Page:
Thanks to featuring some delightfully playful tech, first impressions of this physics-based puzzler are incredibly positive. You’re presented with a sandbox filled entirely with squidgy clay, which can be manipulated by carving into objects, adding new blocks, and deforming surroundings to create slopes and other means of reaching mission objectives.
It’s the small touches that really impress. While under your control, objects (balls, mostly) become grubbier over time, smeared with the traces of whatever surface they’re currently bounding over. Bring the camera in close and you may spot the occasional fingerprint too. To top it all off, many puzzles are centred around a handy rewind feature, which leaves copies – or stamps, as they’re known – of objects left behind in order to fill in gaps and repair structures.
After spending around half an hour creating makeshift staircases out of blocks, carving ravines and gullies for mysterious blue goo to flow into, and reaching waypoints high off the ground – all in the name of clearing objectives off a list – it soon emerges that developer Second Order, a studio formed of just three people, hasn’t put this delightful tech to the best possible use.
That’s to say, what’s on offer here (Claybook is still in early access) doesn’t come remotely close to meeting its potential, feeling like a small slice of something bigger that’s still to come. To call it an elaborate tech demo would be unfair, however – the structure of a typical puzzle game is in place, including a three-star rating system, and each mission is set in its own clay world with different structures and obstacles, with the final stage taking place in a colourful Mexican town.
To elaborate, 17 missions feature in total. Book One is formed of ten missions, including the tutorial and a simplistic time-trial race, while Book Two has seven tougher missions set in a candy realm, two of which are endless races. All missions are ranked against time taken, and in a few instances, the end goals are tricky to reach, making you think carefully about the order in which to tackle things.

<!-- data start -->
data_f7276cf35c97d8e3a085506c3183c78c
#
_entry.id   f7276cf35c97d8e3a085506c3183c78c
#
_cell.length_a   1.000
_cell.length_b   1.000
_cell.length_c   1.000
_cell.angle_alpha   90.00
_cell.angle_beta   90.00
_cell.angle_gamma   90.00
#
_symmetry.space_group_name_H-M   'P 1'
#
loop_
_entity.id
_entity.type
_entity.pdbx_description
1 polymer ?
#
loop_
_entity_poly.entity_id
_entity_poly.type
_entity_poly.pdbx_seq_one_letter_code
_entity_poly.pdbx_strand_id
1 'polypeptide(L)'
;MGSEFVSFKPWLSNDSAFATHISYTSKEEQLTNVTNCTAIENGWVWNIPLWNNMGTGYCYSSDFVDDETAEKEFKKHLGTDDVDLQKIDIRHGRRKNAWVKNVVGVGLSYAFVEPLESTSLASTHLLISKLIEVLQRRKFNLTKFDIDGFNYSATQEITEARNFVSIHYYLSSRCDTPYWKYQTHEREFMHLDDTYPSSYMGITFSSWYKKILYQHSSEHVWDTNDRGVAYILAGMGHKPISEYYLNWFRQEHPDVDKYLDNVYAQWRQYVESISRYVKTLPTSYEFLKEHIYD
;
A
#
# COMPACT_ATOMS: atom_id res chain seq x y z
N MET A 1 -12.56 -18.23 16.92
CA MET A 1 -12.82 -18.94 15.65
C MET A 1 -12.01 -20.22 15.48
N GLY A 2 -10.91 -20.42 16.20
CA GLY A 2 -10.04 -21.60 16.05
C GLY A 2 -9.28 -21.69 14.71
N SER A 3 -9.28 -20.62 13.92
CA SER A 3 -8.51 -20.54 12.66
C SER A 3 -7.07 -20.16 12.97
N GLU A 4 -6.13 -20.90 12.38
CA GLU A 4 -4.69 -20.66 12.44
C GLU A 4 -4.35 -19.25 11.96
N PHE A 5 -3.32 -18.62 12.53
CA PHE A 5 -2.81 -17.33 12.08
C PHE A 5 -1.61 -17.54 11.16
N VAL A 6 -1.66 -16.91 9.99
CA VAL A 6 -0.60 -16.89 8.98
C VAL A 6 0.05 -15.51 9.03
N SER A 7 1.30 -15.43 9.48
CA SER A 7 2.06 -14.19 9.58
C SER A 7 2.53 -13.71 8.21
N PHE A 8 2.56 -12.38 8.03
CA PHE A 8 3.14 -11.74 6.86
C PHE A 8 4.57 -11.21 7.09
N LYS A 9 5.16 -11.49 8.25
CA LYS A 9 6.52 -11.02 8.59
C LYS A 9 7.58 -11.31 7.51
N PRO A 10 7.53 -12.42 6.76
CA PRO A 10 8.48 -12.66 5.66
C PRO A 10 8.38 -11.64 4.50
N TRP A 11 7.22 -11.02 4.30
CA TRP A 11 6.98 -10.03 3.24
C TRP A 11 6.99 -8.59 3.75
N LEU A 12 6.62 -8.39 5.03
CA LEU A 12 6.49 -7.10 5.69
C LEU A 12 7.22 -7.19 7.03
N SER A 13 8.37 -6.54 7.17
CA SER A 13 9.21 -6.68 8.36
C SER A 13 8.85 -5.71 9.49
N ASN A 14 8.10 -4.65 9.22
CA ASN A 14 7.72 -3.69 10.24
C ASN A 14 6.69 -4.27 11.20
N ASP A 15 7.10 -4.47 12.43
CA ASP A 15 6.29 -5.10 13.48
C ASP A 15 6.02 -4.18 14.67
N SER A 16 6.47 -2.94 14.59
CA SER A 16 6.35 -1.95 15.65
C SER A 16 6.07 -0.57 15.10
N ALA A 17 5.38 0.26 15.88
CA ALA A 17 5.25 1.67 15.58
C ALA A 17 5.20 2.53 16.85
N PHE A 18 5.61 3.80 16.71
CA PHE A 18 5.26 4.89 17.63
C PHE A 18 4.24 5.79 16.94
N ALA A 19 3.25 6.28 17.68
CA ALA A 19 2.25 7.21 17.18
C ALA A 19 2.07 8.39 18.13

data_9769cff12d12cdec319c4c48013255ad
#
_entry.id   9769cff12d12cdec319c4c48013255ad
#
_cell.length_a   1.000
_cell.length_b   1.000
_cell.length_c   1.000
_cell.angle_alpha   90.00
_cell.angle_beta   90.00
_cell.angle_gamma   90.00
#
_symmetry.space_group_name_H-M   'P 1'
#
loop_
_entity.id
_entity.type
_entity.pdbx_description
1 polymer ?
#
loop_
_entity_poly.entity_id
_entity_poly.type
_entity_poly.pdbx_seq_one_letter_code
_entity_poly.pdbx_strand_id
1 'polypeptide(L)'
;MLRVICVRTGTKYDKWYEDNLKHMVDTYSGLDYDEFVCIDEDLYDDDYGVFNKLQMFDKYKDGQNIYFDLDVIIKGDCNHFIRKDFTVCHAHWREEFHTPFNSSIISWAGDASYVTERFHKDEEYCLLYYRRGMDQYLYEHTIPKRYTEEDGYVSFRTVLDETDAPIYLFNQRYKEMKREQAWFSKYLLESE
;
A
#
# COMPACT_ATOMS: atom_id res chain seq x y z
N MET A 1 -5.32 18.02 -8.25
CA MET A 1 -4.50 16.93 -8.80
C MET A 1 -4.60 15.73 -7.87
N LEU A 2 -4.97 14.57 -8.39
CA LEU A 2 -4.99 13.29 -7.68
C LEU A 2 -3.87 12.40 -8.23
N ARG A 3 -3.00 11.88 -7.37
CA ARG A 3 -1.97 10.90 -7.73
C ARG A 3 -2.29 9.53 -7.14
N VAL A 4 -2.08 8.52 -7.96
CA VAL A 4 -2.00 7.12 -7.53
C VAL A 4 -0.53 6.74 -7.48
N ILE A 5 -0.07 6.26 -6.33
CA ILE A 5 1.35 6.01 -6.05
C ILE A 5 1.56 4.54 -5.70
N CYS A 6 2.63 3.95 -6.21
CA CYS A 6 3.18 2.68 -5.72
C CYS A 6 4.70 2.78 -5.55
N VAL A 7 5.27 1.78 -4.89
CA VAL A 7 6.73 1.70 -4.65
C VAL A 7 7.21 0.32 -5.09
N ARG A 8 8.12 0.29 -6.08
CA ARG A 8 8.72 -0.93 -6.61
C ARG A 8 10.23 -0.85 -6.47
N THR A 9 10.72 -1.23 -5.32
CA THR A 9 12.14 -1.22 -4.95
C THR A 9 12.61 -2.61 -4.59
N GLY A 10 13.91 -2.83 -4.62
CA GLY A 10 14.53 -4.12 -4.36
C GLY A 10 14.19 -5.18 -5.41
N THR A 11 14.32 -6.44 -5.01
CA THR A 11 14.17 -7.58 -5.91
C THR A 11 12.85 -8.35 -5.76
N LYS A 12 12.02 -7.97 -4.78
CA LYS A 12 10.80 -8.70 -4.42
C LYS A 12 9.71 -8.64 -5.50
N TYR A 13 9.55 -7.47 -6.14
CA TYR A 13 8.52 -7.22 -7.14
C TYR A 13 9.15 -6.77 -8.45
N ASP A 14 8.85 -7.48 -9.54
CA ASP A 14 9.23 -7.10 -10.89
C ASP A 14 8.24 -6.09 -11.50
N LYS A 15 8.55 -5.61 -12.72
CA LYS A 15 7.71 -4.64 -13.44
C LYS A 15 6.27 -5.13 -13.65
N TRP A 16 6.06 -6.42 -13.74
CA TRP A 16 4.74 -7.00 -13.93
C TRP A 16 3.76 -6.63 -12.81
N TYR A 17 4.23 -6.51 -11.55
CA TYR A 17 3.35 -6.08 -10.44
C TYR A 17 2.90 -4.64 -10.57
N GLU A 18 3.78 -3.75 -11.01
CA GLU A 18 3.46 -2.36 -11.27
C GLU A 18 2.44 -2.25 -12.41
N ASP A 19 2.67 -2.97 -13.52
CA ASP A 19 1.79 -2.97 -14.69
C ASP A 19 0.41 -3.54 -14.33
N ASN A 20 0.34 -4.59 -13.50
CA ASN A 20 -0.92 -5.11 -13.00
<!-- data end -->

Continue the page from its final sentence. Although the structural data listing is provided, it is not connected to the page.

When taking into consideration that even later missions can be whizzed through in around five minutes, give or take a minute or two, it’s easy to feel a little short-changed. We saw everything on offer in around two hours, leaving just the level creation tool to play around with. If only there was a way to share creations with the rest of the world.
Despite only a small smattering of missions being present, objectives soon feel overfamiliar. It’s as if Second Order could only think of a handful of tasks for players to overcome. Filling tanks with fluid, by diverting streams of goo with impromptu dams or making pathways in the environment, is an objective found within most missions. Other tasks meanwhile include rubbing out certain objects – such as chocolate rabbits – by smashing into them with the carve tool activated, and filling in designated areas via the stamp tool.
And while the time trial stages have a hint of Super Monkey Ball about them, precariously steering balls along narrow paths, the rewind feature removes most of the challenge.
Claybook still has the potential carve to its own niche on the digital storefronts. The fundamentals are in place, and it has an original and inviting concept. Sadly, it’s severely lacking in content in its present state, and Second Order would do well to implement a few more objectives to help keep things fresh. We really hope that the next update features a bucket full of new ideas and playthings.
Realistically, we’d expect 2-3 evenings worth of progressively tougher puzzles to play through, at the very least, rather than the 2-3 hours of do-it-yourself content it currently presents.
The menus are more functional than fancy too, hardly embracing the smorgasbord of colours and found elsewhere. As for the joystick clutching dead-eyed child that watches and mimics your every move, let’s just say that if something was to happen to him between now and the next build, Claybook would be an even brighter place.
Claybook is available now on Xbox One as a ‘Game Preview’ release, with a PS4 version planned for later in the year.